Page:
In 2004, Google began scanning books with the permission of the libraries possessing copies of the books. Since then, Google has scanned more than 20 million books. Many of those books are protected by copyright. Google scanned the books without obtaining permission from, or compensating, the copyright owners. Google’s actions include digitally reproducing millions of copyrighted books, making downloadable copies available to libraries, displaying snippets from the books to the public and enabling key word search for the entire Google Book collection. None of these activities allow the general public to reproduce the books in their entirety.
Individual copyright owners and The Authors Guild, Inc. sued Google, alleging copyright infringement for scanning the books and making the content of the scanned books available for search, without permission from the copyright owners. The issue for the district court to decide was “whether Google’s use of the copyrighted works is ‘fair use’ under the copyright laws.” (Opinion pdf page 16). The district court ruled in Google’s favor, dismissing the plaintiffs’ complaint. I previously posted about this case in Google Book Settlement Rejected – For Good Reason and Google’s Fair Use Defense Takes Priority Over Author Class Certification.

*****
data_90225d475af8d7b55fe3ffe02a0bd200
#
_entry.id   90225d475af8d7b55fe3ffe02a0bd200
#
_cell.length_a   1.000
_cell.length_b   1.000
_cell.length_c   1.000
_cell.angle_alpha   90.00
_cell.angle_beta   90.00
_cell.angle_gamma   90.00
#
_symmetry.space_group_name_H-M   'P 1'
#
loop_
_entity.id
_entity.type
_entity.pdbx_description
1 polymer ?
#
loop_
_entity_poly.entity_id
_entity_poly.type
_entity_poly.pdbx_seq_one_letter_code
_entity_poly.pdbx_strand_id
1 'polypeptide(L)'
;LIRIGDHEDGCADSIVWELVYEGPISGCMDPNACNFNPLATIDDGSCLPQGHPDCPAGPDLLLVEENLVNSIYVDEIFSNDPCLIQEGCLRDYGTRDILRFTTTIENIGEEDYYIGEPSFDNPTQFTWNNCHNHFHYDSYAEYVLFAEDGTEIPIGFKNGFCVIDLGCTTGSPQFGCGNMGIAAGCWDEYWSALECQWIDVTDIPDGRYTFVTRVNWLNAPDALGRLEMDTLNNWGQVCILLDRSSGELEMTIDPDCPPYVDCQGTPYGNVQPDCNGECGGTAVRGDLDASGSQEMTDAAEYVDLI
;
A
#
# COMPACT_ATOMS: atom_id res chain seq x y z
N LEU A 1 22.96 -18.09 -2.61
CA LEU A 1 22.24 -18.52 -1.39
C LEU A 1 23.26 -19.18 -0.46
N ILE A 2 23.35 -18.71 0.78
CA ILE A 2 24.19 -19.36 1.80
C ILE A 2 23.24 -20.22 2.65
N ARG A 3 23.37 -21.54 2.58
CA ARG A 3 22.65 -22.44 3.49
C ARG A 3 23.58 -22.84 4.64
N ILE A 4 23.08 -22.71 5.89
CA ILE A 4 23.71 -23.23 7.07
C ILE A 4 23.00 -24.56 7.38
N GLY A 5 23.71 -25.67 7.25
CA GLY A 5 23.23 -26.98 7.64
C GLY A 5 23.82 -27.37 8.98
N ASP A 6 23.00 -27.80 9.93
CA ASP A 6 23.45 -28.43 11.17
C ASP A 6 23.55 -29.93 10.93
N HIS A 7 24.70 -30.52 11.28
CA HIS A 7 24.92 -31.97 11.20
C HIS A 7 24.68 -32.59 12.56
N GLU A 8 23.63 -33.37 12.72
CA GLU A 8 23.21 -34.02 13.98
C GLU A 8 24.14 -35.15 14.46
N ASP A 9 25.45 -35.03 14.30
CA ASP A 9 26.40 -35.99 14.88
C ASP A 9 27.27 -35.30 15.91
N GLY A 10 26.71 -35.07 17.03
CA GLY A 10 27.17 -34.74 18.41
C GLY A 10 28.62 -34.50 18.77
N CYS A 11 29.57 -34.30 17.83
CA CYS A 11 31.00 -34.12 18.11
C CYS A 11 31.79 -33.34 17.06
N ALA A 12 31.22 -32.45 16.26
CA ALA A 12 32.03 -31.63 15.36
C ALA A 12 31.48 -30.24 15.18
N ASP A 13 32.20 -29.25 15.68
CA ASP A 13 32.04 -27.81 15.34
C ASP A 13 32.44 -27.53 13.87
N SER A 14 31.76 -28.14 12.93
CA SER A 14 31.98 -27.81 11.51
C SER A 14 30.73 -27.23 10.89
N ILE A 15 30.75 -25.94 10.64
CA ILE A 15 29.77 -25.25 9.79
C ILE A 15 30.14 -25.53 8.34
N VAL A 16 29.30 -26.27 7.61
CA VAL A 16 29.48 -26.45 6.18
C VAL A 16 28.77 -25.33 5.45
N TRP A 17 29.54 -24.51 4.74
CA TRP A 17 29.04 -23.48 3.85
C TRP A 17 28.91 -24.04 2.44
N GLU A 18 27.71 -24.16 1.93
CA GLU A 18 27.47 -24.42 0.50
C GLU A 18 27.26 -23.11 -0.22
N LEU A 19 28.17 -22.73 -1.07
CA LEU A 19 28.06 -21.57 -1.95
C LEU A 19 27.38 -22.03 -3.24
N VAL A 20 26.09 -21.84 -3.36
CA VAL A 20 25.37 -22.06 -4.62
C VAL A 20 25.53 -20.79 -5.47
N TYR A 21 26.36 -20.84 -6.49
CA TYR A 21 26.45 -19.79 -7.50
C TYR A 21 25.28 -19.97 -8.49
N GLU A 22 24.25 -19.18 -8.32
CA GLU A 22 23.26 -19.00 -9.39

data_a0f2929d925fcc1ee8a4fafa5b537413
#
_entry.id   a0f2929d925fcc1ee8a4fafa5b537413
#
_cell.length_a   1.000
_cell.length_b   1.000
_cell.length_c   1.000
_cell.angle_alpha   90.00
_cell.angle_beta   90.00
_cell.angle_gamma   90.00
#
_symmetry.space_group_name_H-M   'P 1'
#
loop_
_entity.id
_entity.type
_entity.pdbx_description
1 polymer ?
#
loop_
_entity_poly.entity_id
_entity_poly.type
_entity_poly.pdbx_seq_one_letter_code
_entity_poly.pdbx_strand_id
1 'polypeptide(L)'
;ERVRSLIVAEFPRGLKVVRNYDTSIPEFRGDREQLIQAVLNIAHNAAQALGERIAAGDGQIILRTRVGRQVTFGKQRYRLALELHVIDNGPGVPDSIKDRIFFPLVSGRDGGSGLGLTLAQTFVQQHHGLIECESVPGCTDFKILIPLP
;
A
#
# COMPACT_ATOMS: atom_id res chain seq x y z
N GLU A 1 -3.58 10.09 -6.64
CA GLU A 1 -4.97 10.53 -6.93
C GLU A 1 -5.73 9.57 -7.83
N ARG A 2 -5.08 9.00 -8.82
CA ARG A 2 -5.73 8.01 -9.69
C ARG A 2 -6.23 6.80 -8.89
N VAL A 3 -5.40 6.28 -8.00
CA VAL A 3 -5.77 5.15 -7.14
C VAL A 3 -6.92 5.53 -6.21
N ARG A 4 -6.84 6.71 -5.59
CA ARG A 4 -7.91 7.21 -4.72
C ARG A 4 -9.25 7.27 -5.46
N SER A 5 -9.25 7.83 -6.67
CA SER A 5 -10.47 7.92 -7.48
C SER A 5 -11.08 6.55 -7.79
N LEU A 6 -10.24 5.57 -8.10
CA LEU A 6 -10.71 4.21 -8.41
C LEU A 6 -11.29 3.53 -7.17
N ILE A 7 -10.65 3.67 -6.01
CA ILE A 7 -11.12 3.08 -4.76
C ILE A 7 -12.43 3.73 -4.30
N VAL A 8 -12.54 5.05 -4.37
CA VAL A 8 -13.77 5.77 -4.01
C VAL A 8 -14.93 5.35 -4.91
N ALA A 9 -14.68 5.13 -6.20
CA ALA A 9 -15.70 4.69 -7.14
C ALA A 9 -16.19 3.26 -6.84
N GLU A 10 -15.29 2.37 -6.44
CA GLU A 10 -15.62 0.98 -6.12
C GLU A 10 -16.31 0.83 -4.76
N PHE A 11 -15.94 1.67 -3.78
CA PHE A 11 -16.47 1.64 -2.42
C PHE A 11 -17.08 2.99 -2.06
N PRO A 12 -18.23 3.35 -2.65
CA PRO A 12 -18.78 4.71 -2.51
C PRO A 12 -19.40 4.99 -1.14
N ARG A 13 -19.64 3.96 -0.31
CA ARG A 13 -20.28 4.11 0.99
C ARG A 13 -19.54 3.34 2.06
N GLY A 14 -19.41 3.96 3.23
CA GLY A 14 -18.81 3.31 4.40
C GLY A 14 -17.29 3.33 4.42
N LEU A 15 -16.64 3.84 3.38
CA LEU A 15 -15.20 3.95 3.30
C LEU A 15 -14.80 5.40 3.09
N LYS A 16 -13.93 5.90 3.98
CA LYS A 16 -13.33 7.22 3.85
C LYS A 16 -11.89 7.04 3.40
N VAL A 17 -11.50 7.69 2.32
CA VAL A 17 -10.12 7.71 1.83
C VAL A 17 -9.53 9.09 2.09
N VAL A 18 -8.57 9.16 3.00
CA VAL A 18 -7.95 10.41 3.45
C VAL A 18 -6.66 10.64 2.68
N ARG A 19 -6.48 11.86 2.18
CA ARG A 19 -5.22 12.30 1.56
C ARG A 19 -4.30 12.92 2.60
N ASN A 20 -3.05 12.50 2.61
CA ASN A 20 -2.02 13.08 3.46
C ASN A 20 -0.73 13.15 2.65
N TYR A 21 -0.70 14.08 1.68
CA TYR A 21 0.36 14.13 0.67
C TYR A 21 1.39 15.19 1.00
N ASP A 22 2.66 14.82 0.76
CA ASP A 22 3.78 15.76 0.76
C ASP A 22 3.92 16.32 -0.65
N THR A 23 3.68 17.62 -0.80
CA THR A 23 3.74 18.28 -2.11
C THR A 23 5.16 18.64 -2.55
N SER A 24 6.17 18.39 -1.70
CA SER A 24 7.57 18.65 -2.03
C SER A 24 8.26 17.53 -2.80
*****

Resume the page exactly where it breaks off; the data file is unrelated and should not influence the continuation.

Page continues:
Continue reading “Scanning Towards a Googol Books – Google Fair Use Claims Prevail Over Authors’ Copyrights”
Fox is a major broadcast television network, broadcasting such shows as Glee, Bones and The Simpsons. Fox owns the copyrights to the television shows airing on its network. Dish Network is the third-biggest television service provider in the country. Dish has had a contract to retransmit Fox’s content since 2002. Dish’s current set-top box with digital video recorder (DVR) and video on demand capabilities is called the “Hopper.” One of the Hopper’s features is “AutoHop,” which allows users to automatically skip commercials. AutoHop is available only to users that have recorded programming using Dish’s PrimeTime Anytime service and is normally available the morning after the live broadcast. AutoHop does not delete the commercials, so that users can still access them if they want to see them. Dish technicians create the AutoHop feature by watching Fox’s primetime programming to mark the beginning and end of the commercial breaks.